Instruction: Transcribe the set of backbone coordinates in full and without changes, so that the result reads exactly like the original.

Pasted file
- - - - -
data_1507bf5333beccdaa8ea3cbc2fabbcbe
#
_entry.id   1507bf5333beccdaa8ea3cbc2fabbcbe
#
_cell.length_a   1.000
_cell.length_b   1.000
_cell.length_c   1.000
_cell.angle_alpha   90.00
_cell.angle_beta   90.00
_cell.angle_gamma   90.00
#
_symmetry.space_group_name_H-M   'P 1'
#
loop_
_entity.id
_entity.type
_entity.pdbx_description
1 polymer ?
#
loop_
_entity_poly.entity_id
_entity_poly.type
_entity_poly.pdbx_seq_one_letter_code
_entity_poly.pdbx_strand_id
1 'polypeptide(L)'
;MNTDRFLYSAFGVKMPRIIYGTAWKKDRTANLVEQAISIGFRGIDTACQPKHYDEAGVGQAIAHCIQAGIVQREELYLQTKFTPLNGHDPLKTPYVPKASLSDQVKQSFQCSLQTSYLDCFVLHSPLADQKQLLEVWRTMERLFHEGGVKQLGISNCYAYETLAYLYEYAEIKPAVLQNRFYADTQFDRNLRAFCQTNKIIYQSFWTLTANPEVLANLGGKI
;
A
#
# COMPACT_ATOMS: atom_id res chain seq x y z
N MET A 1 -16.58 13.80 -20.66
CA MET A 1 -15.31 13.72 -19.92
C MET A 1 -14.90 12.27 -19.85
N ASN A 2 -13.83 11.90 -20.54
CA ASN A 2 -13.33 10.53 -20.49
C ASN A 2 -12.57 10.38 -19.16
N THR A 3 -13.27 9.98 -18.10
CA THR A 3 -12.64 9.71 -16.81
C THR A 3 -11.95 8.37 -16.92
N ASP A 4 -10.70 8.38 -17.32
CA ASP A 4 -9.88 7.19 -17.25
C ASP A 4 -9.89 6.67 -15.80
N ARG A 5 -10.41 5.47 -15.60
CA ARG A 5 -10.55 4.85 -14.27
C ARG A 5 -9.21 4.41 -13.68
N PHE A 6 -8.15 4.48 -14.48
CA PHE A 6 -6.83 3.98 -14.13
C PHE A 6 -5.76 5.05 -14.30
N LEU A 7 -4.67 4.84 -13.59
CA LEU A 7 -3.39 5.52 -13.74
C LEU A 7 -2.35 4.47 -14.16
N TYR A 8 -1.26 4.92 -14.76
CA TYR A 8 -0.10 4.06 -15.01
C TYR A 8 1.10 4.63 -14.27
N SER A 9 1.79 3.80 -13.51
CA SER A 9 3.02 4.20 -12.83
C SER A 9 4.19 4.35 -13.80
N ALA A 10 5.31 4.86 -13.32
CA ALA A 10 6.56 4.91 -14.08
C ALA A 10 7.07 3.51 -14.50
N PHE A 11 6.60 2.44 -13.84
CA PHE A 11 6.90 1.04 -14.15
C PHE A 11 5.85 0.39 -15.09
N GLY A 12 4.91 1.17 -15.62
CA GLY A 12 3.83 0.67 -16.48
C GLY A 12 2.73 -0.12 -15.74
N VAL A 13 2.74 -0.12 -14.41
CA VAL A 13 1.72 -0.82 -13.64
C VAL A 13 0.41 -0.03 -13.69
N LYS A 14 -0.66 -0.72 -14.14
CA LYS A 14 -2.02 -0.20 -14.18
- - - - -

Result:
data_1507bf5333beccdaa8ea3cbc2fabbcbe
#
_entry.id   1507bf5333beccdaa8ea3cbc2fabbcbe
#
_cell.length_a   1.000
_cell.length_b   1.000
_cell.length_c   1.000
_cell.angle_alpha   90.00
_cell.angle_beta   90.00
_cell.angle_gamma   90.00
#
_symmetry.space_group_name_H-M   'P 1'
#
loop_
_entity.id
_entity.type
_entity.pdbx_description
1 polymer ?
#
loop_
_entity_poly.entity_id
_entity_poly.type
_entity_poly.pdbx_seq_one_letter_code
_entity_poly.pdbx_strand_id
1 'polypeptide(L)'
;MNTDRFLYSAFGVKMPRIIYGTAWKKDRTANLVEQAISIGFRGIDTACQPKHYDEAGVGQAIAHCIQAGIVQREELYLQTKFTPLNGHDPLKTPYVPKASLSDQVKQSFQCSLQTSYLDCFVLHSPLADQKQLLEVWRTMERLFHEGGVKQLGISNCYAYETLAYLYEYAEIKPAVLQNRFYADTQFDRNLRAFCQTNKIIYQSFWTLTANPEVLANLGGKI
;
A
#
# COMPACT_ATOMS: atom_id res chain seq x y z
N MET A 1 -16.58 13.80 -20.66
CA MET A 1 -15.31 13.72 -19.92
C MET A 1 -14.90 12.27 -19.85
N ASN A 2 -13.83 11.90 -20.54
CA ASN A 2 -13.33 10.53 -20.49
C ASN A 2 -12.57 10.38 -19.16
N THR A 3 -13.27 9.98 -18.10
CA THR A 3 -12.64 9.71 -16.81
C THR A 3 -11.95 8.37 -16.92
N ASP A 4 -10.70 8.38 -17.32
CA ASP A 4 -9.88 7.19 -17.25
C ASP A 4 -9.89 6.67 -15.80
N ARG A 5 -10.41 5.47 -15.60
CA ARG A 5 -10.55 4.85 -14.27
C ARG A 5 -9.21 4.41 -13.68
N PHE A 6 -8.15 4.48 -14.48
CA PHE A 6 -6.83 3.98 -14.13
C PHE A 6 -5.76 5.05 -14.30
N LEU A 7 -4.67 4.84 -13.59
CA LEU A 7 -3.39 5.52 -13.74
C LEU A 7 -2.35 4.47 -14.16
N TYR A 8 -1.26 4.92 -14.76
CA TYR A 8 -0.10 4.06 -15.01
C TYR A 8 1.10 4.63 -14.27
N SER A 9 1.79 3.80 -13.51
CA SER A 9 3.02 4.20 -12.83
C SER A 9 4.19 4.35 -13.80
N ALA A 10 5.31 4.86 -13.32
CA ALA A 10 6.56 4.91 -14.08
C ALA A 10 7.07 3.51 -14.50
N PHE A 11 6.60 2.44 -13.84
CA PHE A 11 6.90 1.04 -14.15
C PHE A 11 5.85 0.39 -15.09
N GLY A 12 4.91 1.17 -15.62
CA GLY A 12 3.83 0.67 -16.48
C GLY A 12 2.73 -0.12 -15.74
N VAL A 13 2.74 -0.12 -14.41
CA VAL A 13 1.72 -0.82 -13.64
C VAL A 13 0.41 -0.03 -13.69
N LYS A 14 -0.66 -0.72 -14.14
CA LYS A 14 -2.02 -0.20 -14.18